6. Advance Wars
Originally released on September 10, 2001 for North America, for reasons claiming to have to do with the effects of the September 11, 2001 incident, Europe’s release would be on January 11, 2002. Japan’s release wouldn’t come until it was released as a compilation titled Game Boy Advance 1+2 three years later on November 25, 2004. The western commercial success is cited as why the Fire Emblem series was brought over to the west according to Kentaro Nishimura of Intelligent Systems.
There are four nations on the continent in which Advance Wars takes place: Orange Star, Blue Moon, Yellow Comet, and Green Earth. When one of the commanding officers (in this case Andy of Orange Star, the protagonist) of the two warring nations of Orange Star and Blue Moon is accused of attacking the remaining two nations, it’s a recipe for all-out-war.
Advance Wars is more militarily tactical where commanding officers order troops to defeat other troops, capture neutral territories, and capture the enemies headquarters. All this while accounting for terrain and the various types of military units and weapons at ones’ disposal. It is a very balanced game with greatness all-around. Advance Wars 1+2: Re-Boot Camp was announced in 2021 as a pending compilation release for the Nintendo Switch.
7. Magical Vacation
Developed by Brownie Brown and published by Nintendo, Magical Vacation was released exclusively in Japan on December 7, 2001. If the cover as well as the graphics look familiar, it is because the company also did development work for Sword of Mana which was localized for North America.
Long story short, when a monster named Enigma starts abducting students from the hero’s magic school, he must save them and discover the secrets behind Enigma. Oh yeah, he also has to unravel secrets about a three-day war civilians never knew existed that took place in his kingdom.
Magical Vacation has random encounters although you can interact and receive items from living things in dungeons and such. The layout of fighting is reminiscent of Breath of Fire where there are different rows for allies and enemies. There are 16 spiritual elements. Spirits can be summoned and perform combos.
8. Pocket Monsters Ruby / Sapphire
Developed by Game Freak and published by Nintendo, this game franchise hardly needs an introduction. I kind of wanted to choose another game here for the list as I felt it might be too obvious but the impact it has had overall monster-raising type RPGs is too great even if these two iterations for the Game Boy Advance are very similar to the previous generations. But in my opinion, that is what made them great in the first place.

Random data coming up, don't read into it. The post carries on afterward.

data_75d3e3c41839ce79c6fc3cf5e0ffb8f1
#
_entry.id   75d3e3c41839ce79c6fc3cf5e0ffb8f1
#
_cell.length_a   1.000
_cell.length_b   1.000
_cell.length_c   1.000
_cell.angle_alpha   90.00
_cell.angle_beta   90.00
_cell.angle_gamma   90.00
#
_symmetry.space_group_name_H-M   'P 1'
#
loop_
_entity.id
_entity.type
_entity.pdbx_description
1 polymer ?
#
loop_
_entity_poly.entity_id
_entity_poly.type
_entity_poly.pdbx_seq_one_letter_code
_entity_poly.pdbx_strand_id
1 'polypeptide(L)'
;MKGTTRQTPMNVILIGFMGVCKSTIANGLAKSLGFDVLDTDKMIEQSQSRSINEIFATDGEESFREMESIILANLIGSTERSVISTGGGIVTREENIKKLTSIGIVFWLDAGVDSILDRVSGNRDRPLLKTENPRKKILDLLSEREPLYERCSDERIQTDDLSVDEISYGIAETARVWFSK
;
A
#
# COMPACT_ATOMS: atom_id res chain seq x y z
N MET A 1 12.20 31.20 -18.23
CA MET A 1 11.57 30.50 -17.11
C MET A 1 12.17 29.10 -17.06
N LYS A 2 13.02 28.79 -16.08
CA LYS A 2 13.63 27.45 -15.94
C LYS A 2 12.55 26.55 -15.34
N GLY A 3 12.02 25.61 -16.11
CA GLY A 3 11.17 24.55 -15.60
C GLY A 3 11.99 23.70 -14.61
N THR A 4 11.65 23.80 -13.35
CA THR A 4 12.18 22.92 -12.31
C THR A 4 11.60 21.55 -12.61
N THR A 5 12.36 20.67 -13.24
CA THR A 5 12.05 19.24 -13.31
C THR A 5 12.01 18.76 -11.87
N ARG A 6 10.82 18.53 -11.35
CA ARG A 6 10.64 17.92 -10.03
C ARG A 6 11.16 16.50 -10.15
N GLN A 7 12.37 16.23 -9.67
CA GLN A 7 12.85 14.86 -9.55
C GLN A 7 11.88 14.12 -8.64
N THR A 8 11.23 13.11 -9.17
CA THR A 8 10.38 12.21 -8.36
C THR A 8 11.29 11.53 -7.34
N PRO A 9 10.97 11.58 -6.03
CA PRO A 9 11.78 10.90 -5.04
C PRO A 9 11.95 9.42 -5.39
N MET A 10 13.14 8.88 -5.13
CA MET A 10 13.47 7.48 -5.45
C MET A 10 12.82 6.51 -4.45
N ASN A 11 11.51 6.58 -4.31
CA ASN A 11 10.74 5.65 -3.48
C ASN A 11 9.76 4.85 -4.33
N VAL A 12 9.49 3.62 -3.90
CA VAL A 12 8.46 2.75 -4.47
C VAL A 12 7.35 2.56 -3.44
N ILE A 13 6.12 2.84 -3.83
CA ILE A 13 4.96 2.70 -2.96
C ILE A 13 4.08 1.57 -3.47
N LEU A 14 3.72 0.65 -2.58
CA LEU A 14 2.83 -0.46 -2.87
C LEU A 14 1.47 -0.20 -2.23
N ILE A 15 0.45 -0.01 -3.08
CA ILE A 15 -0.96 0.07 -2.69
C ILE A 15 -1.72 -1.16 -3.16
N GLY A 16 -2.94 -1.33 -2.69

135 new Pokemon are added from the previous games brings the total amount of Pokemon to 386 in these two compatible games. The re-release of these games for the Nintendo DS named Omega Ruby and Alpha Sapphire adds even more content. Just another step in the long set of stairs that is the Pokemon franchise.
9. Lufia: The Ruins Of Lore
Developed by Atelier Double and published by Taito in Japan and later by Atlus in North America, Lufia is kind of an RPG that went under the radar a little bit except for those that were Lufia fans. This entry although the fourth title in the Lufia series is considered a side-story because of its lack of common themes from the previous games.
20 years after the results of Lufia II, the power-hungry Kingdom of Gratze is intent on ending peace by conquering nearby nations in search of the Beast. Eldin and his comrades must stop it from happening. Gameplay is generally the same although there seems to be a reductions in puzzles from the previous iterations. Despite this, it is still a solid game and definitely worth checking out.
10. Final Fantasy Tactics Advance
Developed and published by Square Enix, this first portable installment of the Final Fantasy Tactics franchise is quite different from the previous title. The story is less serious in ways although that doesn’t mean it is light-hearted. The system in which you progress is different as well. Rather than going from battle to battle like in the first one, you are part of a clan and must take on missions some of which require rare items to accept.
You control Marche, who one day with his friends Ritz and Mewt, get a magical book that teleports them from their ordinary everyday world to the magical world of Ivalice where creatures like Moogles and such are commonplace. Gameplay is somewhat similar to the first one albeit with many changes.
You learn through weapons in which those ability points are gained after each battle rather than during it. Sometimes the menu wasn’t the most user-friendly and you could get confused on which items to keep for the story. Despite this, the game is still fun and is recommended. My advice is use a guide to avoid missables with the games vast 300 missions. I wasn’t really a fan of the ending for this or its sequel but opinions vary.